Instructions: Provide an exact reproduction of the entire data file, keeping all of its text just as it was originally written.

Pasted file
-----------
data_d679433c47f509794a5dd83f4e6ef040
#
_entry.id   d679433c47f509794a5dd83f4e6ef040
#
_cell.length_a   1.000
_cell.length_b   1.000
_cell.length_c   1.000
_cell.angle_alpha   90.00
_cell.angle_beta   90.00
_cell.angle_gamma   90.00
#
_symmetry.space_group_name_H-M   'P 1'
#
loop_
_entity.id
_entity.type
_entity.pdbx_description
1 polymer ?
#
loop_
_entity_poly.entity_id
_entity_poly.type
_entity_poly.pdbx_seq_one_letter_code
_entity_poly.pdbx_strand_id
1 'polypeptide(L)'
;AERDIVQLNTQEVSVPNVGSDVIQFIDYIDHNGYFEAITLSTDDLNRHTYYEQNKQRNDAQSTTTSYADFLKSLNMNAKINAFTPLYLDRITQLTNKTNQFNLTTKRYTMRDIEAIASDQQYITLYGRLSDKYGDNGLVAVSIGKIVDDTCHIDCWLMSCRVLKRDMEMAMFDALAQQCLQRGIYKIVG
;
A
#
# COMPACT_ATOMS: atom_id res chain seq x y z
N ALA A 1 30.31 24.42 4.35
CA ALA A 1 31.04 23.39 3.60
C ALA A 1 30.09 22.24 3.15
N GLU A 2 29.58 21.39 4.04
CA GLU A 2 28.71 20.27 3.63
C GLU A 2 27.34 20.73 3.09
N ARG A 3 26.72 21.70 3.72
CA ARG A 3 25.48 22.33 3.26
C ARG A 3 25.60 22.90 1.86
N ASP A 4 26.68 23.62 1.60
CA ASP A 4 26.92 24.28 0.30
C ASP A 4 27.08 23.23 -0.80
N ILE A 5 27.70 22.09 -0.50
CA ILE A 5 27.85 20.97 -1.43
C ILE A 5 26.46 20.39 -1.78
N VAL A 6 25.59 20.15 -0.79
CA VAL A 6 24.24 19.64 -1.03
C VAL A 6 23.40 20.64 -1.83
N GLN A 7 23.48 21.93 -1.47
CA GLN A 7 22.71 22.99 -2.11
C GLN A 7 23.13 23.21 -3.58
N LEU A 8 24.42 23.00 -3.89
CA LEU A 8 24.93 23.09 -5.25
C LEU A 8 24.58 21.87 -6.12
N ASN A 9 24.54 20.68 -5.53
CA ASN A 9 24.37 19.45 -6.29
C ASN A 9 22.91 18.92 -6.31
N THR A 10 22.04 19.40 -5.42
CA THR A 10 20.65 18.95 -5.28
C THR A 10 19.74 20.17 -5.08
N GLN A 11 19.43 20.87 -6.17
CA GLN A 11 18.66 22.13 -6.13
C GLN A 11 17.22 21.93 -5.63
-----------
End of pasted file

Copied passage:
data_d679433c47f509794a5dd83f4e6ef040
#
_entry.id   d679433c47f509794a5dd83f4e6ef040
#
_cell.length_a   1.000
_cell.length_b   1.000
_cell.length_c   1.000
_cell.angle_alpha   90.00
_cell.angle_beta   90.00
_cell.angle_gamma   90.00
#
_symmetry.space_group_name_H-M   'P 1'
#
loop_
_entity.id
_entity.type
_entity.pdbx_description
1 polymer ?
#
loop_
_entity_poly.entity_id
_entity_poly.type
_entity_poly.pdbx_seq_one_letter_code
_entity_poly.pdbx_strand_id
1 'polypeptide(L)'
;AERDIVQLNTQEVSVPNVGSDVIQFIDYIDHNGYFEAITLSTDDLNRHTYYEQNKQRNDAQSTTTSYADFLKSLNMNAKINAFTPLYLDRITQLTNKTNQFNLTTKRYTMRDIEAIASDQQYITLYGRLSDKYGDNGLVAVSIGKIVDDTCHIDCWLMSCRVLKRDMEMAMFDALAQQCLQRGIYKIVG
;
A
#
# COMPACT_ATOMS: atom_id res chain seq x y z
N ALA A 1 30.31 24.42 4.35
CA ALA A 1 31.04 23.39 3.60
C ALA A 1 30.09 22.24 3.15
N GLU A 2 29.58 21.39 4.04
CA GLU A 2 28.71 20.27 3.63
C GLU A 2 27.34 20.73 3.09
N ARG A 3 26.72 21.70 3.72
CA ARG A 3 25.48 22.33 3.26
C ARG A 3 25.60 22.90 1.86
N ASP A 4 26.68 23.62 1.60
CA ASP A 4 26.92 24.28 0.30
C ASP A 4 27.08 23.23 -0.80
N ILE A 5 27.70 22.09 -0.50
CA ILE A 5 27.85 20.97 -1.43
C ILE A 5 26.46 20.39 -1.78
N VAL A 6 25.59 20.15 -0.79
CA VAL A 6 24.24 19.64 -1.03
C VAL A 6 23.40 20.64 -1.83
N GLN A 7 23.48 21.93 -1.47
CA GLN A 7 22.71 22.99 -2.11
C GLN A 7 23.13 23.21 -3.58
N LEU A 8 24.42 23.00 -3.89
CA LEU A 8 24.93 23.09 -5.25
C LEU A 8 24.58 21.87 -6.12
N ASN A 9 24.54 20.68 -5.53
CA ASN A 9 24.37 19.45 -6.29
C ASN A 9 22.91 18.92 -6.31
N THR A 10 22.04 19.40 -5.42
CA THR A 10 20.65 18.95 -5.28
C THR A 10 19.74 20.17 -5.08
N GLN A 11 19.43 20.87 -6.17
CA GLN A 11 18.66 22.13 -6.13
C GLN A 11 17.22 21.93 -5.63